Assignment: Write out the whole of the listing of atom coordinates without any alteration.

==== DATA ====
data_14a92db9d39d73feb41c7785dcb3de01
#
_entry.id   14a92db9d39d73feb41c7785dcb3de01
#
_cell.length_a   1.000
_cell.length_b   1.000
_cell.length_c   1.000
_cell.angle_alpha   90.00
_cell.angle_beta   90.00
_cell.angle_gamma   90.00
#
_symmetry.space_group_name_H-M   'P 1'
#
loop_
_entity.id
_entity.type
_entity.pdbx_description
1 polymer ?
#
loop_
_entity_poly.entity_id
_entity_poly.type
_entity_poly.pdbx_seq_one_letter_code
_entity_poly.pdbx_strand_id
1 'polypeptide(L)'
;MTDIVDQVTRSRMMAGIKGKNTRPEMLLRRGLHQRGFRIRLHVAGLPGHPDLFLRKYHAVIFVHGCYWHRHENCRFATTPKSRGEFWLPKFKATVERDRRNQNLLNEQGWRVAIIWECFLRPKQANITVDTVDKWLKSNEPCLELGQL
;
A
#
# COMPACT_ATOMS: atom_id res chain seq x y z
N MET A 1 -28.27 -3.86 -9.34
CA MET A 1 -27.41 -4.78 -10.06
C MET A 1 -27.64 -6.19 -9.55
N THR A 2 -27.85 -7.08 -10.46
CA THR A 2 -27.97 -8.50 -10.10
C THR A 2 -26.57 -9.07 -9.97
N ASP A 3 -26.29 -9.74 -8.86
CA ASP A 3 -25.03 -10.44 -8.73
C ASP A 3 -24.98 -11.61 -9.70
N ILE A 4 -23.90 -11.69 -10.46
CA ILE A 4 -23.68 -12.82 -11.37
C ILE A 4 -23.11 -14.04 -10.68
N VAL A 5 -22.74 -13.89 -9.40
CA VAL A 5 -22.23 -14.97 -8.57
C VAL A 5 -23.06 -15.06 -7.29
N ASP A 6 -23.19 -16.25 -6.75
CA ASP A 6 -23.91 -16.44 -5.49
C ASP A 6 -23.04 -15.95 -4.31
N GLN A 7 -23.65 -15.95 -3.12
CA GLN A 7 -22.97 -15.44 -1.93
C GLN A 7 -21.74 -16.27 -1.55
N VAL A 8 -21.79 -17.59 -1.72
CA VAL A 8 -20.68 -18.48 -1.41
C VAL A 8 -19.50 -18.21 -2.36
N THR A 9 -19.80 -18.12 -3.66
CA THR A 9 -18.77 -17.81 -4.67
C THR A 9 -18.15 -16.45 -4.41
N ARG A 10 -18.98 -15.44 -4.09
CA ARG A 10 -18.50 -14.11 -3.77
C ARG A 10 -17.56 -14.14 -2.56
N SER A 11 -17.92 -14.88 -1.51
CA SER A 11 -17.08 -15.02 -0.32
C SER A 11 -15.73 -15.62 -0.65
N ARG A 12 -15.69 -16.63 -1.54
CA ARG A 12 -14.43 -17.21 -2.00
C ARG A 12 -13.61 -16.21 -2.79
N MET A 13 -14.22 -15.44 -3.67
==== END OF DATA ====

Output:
data_14a92db9d39d73feb41c7785dcb3de01
#
_entry.id   14a92db9d39d73feb41c7785dcb3de01
#
_cell.length_a   1.000
_cell.length_b   1.000
_cell.length_c   1.000
_cell.angle_alpha   90.00
_cell.angle_beta   90.00
_cell.angle_gamma   90.00
#
_symmetry.space_group_name_H-M   'P 1'
#
loop_
_entity.id
_entity.type
_entity.pdbx_description
1 polymer ?
#
loop_
_entity_poly.entity_id
_entity_poly.type
_entity_poly.pdbx_seq_one_letter_code
_entity_poly.pdbx_strand_id
1 'polypeptide(L)'
;MTDIVDQVTRSRMMAGIKGKNTRPEMLLRRGLHQRGFRIRLHVAGLPGHPDLFLRKYHAVIFVHGCYWHRHENCRFATTPKSRGEFWLPKFKATVERDRRNQNLLNEQGWRVAIIWECFLRPKQANITVDTVDKWLKSNEPCLELGQL
;
A
#
# COMPACT_ATOMS: atom_id res chain seq x y z
N MET A 1 -28.27 -3.86 -9.34
CA MET A 1 -27.41 -4.78 -10.06
C MET A 1 -27.64 -6.19 -9.55
N THR A 2 -27.85 -7.08 -10.46
CA THR A 2 -27.97 -8.50 -10.10
C THR A 2 -26.57 -9.07 -9.97
N ASP A 3 -26.29 -9.74 -8.86
CA ASP A 3 -25.03 -10.44 -8.73
C ASP A 3 -24.98 -11.61 -9.70
N ILE A 4 -23.90 -11.69 -10.46
CA ILE A 4 -23.68 -12.82 -11.37
C ILE A 4 -23.11 -14.04 -10.68
N VAL A 5 -22.74 -13.89 -9.40
CA VAL A 5 -22.23 -14.97 -8.57
C VAL A 5 -23.06 -15.06 -7.29
N ASP A 6 -23.19 -16.25 -6.75
CA ASP A 6 -23.91 -16.44 -5.49
C ASP A 6 -23.04 -15.95 -4.31
N GLN A 7 -23.65 -15.95 -3.12
CA GLN A 7 -22.97 -15.44 -1.93
C GLN A 7 -21.74 -16.27 -1.55
N VAL A 8 -21.79 -17.59 -1.72
CA VAL A 8 -20.68 -18.48 -1.41
C VAL A 8 -19.50 -18.21 -2.36
N THR A 9 -19.80 -18.12 -3.66
CA THR A 9 -18.77 -17.81 -4.67
C THR A 9 -18.15 -16.45 -4.41
N ARG A 10 -18.98 -15.44 -4.09
CA ARG A 10 -18.50 -14.11 -3.77
C ARG A 10 -17.56 -14.14 -2.56
N SER A 11 -17.92 -14.88 -1.51
CA SER A 11 -17.08 -15.02 -0.32
C SER A 11 -15.73 -15.62 -0.65
N ARG A 12 -15.69 -16.63 -1.54
CA ARG A 12 -14.43 -17.21 -2.00
C ARG A 12 -13.61 -16.21 -2.79
N MET A 13 -14.22 -15.44 -3.67